Camouflage is one of nature’s basic techniques for ensuring the survival of species. Flatfish have the same colouring as the seabed where they dwell. Females of bird species which nest in vulnerable places tend to have less colourful plumage then their male counterparts, to conceal them from predators while they incubate their eggs. The pheasant is a good example of this. Stick insects resemble the foliage of the plants on which they live. There are hundreds, thousands of similar examples. Some animals and birds actually change colour depending on their surroundings. The Artic Fox is brown in summer and white in winter, to match the snow. The Ptarmigan, a type of grouse that inhabits the snowy arctic tundra, does the same. It is not only the famed Chameleon which changes colour to camouflage itself. To stand a chance of seeing a camouflaged creature, you have to look carefully, in the right places.

How is this reflected in the business world? Who uses camouflage techniques to conceal themselves? Many people at work put on their camouflaged ‘business face’. The face that nods agreement sometimes when they should really be shaking their head to disagree. The face that agrees with you when in the same room, but who spreads discontent, rumour and innuendo amongst friends and colleagues behind your back. The face that tells you what they think you want to hear.

This is especially true in times of change within the company. When processes are reviewed, waste of one form or another is almost always uncovered. This ‘waste’ will be all or part of some people’s daily roles within the company and they will become very uncomfortable if they think that their job is in jeopardy. When told of impending changes in their department they may smile and nod agreement with the proposals. Underneath, they may be very worried and can react in a number of ways:

  • They can decide that it is time they found a new job with a new company and so will start job hunting. The organisation may or may not wish to keep the employee and the follow up action will depend on this position. Ultimately, the employee’s actions will have a fairly ‘passive’ effect on the proposed changes.
  • The employee may seek clarification from their line manager –‘how will the changes affect me?’; ‘if my job goes, will I find another position within the company?’; ‘How much redundancy pay can I expect to get if my job goes?’, etc. If there is a likely to be a positive outcome and the employee finds a new position, this too will have a ‘passive’ effect on the proposed changes.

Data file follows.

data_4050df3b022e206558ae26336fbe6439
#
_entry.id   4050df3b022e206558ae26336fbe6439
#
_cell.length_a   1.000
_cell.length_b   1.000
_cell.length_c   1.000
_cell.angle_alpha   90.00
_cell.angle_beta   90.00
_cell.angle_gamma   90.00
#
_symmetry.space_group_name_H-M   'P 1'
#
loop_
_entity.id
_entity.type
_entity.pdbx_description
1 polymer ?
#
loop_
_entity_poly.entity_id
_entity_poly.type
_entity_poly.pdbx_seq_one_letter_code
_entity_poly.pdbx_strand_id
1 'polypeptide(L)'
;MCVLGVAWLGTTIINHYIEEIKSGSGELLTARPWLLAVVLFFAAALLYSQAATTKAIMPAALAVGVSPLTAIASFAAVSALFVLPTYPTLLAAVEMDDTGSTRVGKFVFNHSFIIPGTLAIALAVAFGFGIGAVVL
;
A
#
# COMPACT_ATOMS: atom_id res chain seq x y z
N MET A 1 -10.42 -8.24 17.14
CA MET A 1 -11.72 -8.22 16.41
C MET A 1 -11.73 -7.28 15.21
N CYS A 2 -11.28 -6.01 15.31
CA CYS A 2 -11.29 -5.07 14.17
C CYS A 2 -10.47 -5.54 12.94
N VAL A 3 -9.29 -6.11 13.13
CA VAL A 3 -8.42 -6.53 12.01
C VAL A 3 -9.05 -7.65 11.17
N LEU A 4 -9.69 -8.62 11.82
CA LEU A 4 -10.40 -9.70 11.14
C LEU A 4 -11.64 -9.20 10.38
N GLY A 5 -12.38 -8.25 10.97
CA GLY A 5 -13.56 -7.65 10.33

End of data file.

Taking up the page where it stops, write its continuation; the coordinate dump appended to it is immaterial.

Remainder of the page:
• Alternatively, the employee may be a ‘blocker’, someone who reacts negatively to any change. They may start off with a camouflaged face but quickly come out in to the open. They may still nod in agreement in public, but will spread negative (and usually exaggerated) rumours about the implications of the changes amongst the other members of staff. These people have very ‘active’ (and negative) effect on the proposed changes and they can change the overall opinion of the workforce unless they are managed correctly and speedily.

The important point is to recognise that some people wear a disguise when at work. Understand this and its implications. Key to this is Communication, the topic covered in the next instalment of ‘Natural Processes’.

=========================================================================================================

Rob Horlock specialises in helping the commercial side of businesses to manage projects ands improve individual and team working efficiencies. If you would like to find out more, see http://www.ef-ef.co.uk or email: info@ef-ef.co.uk

Nipping it in the bud

Today I have been spraying weeds with weedkiller. Nettles, Docks, Buttercups, Thistles and Ragwort grow rapidly at this time of the year and if they aren’t kept under control, they will be covering the fields and there’ll soon be no grass left for the horses to eat. We have a backpack which holds 20 litres of diluted weedkiller – 20 litres of liquid is quite heavy when you have to lift it up behind you and strap it to your back! It’s a horrible job and one that I’ve been putting off for several weeks. The result of this prevarication is that some of the weeds are huge and they will require more than one dose of weedkiller to finish them off. So I’ve made the job harder and longer than it should have been.

The parallels in the workplace are obvious. When issues and problems arise, how often do we wait and see if they will resolve themselves? How often do we leave them and hope that they will be insignificant in the overall scheme of things? Do we avoid confrontation, which would resolve the matter, in favour of short term harmony?

In almost every instance that you can think of, it is better to deal with the problem early before it develops into something much worse. This is particularly true when managing projects and underlines the importance of both having an Issue Log, of some description and of aggressively managing the issues raised on it. Don’t assume that everyone is a diligent as you, so proactively ask your people to tell you their top three issues at any point in time. This should ensure that you are continually on top of the current issues within your project and you can head off any potential crises before they escalate.

Don’t leave it until you need to apply the weedkiller for the second time!

=========================================================================================================

Rob Horlock specialises in part time project management and in helping the commercial side of businesses to manage projects ands improve individual and team working efficiencies. If you would like to find out more, see www.ef-ef.co.uk or email: info@ef-ef.co.uk If you’re looking for a new job – advice here: www.mynextrole.co.uk

Wolfram Alpha is launched

Wolfram Alpha, the new search engine, launched this week. Unlike Google, Wolfram Alpha gives the user an answer to a query, rather than links to other sources.

Try it here:http://www.wolframalpha.com/input/?i=london

Looking for a new job? Lots of help here: www.mynextrole.co.uk

Up close or far away?